In November 1963 puppet President Diem of Vietnam had been overthrown and executed.  By 1964, the North Vietnamese, with the assistance of the Communist Viet Cong and aided by allies in Russia and China, began a massive drive to conquer the entire country. Fearing a communist takeover of the entire region, the United States grew increasingly wary of the progress of Ho Chi Minh and the Viet Cong, finally making the controversial decision to commit troops to liberate the region.  By 1968, the Vietnam war was underway.

Despite his advancing years, “Major the Space Dog” had become something of a troop mascot and was inseparable from MacIntyre and so, on May 27th 1968, Major bravely travelled with his master to Bien Hoa with the 48th Scout Dog Platoon.  After a month of in country processing, the platoon began moving up the country to establish a permanent base camp at LZ Sally, located about 30 miles NW of the Imperial Capital of Hue.  By August 17, 1968 the platoon had become fully operational and began its first field assignment, supporting the ground infantry missions of the 101st Division.

By now Major had ably adapted to his new role as a highly trained scout dog - capable of locating enemy tripwires, traps and troops at up to a thousand yards - but soon after arriving in the unfamiliar jungles of Vietnam, a melancholy aspect began to develop.

“Major isolated himself from the other dogs.” relates Jim MacIntyre, “You could see a change in those once loving, deep hazel eyes.  It wasn’t fear, more like a gradual loss of faith with his masters.”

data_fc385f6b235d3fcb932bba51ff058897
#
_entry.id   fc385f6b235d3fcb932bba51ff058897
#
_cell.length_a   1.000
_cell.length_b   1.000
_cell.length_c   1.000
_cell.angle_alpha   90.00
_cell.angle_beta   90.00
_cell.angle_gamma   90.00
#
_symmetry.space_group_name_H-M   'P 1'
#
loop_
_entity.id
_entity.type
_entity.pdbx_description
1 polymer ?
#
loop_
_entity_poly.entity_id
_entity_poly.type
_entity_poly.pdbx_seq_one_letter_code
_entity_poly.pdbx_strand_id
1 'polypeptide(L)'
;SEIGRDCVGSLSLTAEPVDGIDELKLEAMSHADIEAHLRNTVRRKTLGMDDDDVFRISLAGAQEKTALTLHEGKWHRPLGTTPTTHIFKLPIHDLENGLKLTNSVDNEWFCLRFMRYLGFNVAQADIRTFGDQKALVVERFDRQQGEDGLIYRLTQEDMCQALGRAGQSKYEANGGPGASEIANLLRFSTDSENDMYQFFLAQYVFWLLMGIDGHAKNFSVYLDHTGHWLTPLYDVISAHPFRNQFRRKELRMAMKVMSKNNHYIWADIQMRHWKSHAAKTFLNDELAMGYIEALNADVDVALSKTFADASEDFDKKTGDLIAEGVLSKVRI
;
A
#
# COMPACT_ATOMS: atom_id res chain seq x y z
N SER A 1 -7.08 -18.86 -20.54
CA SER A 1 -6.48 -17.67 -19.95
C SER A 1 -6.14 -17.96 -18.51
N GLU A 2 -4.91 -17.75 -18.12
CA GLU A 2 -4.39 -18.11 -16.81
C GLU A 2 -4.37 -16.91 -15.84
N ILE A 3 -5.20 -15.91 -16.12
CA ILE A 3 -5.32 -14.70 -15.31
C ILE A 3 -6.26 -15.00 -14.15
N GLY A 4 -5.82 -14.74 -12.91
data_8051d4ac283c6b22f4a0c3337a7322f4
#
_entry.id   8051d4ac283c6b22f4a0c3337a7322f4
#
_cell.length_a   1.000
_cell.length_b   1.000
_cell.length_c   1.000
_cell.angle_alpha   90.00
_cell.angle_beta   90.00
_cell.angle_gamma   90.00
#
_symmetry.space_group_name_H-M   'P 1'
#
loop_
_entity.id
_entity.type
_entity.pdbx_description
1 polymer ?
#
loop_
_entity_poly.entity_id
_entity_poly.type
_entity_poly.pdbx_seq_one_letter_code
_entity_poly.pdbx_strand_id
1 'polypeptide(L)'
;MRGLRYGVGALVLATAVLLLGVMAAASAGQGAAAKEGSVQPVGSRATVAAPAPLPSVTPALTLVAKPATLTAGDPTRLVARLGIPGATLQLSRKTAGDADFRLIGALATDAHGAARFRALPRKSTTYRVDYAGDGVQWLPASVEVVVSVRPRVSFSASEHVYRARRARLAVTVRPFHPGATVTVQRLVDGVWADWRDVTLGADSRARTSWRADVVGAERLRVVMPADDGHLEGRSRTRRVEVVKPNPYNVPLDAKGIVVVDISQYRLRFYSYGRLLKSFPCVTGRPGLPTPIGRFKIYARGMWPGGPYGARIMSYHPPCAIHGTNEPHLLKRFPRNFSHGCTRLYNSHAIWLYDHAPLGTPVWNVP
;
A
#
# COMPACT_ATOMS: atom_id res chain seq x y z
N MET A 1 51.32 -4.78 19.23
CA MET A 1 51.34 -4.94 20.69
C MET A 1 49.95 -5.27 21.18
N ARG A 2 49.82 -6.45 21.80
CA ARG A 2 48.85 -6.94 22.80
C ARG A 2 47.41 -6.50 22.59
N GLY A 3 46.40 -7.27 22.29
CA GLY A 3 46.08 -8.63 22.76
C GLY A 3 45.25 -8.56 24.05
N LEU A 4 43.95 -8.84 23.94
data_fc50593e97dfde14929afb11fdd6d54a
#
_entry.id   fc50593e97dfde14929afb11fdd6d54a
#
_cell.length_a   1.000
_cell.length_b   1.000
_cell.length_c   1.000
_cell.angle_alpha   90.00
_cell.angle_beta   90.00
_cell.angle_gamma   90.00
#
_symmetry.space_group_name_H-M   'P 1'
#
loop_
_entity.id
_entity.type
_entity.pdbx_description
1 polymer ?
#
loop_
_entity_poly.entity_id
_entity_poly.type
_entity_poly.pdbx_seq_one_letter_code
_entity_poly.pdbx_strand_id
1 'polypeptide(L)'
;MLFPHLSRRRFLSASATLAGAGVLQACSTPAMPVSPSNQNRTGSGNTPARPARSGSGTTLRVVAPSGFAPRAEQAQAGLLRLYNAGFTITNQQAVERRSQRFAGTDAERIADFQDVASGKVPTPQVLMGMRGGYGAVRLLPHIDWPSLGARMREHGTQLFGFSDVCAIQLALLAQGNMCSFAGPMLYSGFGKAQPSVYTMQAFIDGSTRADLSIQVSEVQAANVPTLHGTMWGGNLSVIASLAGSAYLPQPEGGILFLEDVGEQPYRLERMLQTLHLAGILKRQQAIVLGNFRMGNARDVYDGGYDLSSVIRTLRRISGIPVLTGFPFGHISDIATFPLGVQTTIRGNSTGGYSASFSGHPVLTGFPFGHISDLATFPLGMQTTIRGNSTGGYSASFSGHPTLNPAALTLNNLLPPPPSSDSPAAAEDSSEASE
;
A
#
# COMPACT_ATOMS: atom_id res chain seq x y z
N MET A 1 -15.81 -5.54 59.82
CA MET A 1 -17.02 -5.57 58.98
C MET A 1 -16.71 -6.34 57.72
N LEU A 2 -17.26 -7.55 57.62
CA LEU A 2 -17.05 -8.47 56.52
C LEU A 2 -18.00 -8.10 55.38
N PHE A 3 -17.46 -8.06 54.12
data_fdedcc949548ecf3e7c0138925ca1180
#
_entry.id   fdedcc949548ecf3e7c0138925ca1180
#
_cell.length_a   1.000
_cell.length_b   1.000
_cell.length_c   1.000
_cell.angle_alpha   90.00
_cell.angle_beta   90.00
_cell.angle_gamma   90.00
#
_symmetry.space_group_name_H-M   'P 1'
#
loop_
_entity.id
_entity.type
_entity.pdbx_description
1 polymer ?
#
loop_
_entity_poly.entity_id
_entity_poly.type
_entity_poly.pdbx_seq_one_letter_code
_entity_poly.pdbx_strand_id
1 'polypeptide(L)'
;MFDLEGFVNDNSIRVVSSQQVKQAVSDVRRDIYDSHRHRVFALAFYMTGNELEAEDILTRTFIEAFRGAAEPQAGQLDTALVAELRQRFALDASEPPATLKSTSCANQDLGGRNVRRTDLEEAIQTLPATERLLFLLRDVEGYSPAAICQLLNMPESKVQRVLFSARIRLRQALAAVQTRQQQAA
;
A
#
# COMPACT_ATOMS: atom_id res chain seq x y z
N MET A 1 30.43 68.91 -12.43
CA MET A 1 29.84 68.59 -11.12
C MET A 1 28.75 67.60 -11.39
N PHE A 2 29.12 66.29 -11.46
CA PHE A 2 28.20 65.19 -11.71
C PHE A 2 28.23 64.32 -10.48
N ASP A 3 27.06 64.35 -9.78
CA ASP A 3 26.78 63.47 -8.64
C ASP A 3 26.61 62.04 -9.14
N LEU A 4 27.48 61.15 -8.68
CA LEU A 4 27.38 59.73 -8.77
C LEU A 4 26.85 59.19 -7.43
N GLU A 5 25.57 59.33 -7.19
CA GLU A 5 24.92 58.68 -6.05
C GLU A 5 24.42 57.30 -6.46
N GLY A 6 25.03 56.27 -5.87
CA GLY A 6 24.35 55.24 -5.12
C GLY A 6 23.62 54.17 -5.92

US Marines fighting in Hue
During the next 12 months, MacIntyre and Major safely led hundreds of troops through the jungles of Vietnam. They were a team both on and off-duty.

As the grim reality of the war unfolded, Major - like many other young Americans both canine and human - became increasingly unstable and took to drinking.  This habit ensured he became a popular character as he often calmed himself by lounging with the conscripts who would always toss a few beers into his bowl.  Despite the obvious bouts of depression, his head always remained clear and he never once neglected his duties.

Many remember his bravery and uncanny instincts.  One particular evening, despite the fact that he was off-duty and had been drinking for hours, he sounded an alert moments before an unexpected sniper attack and this swift action was credited with saving many lives.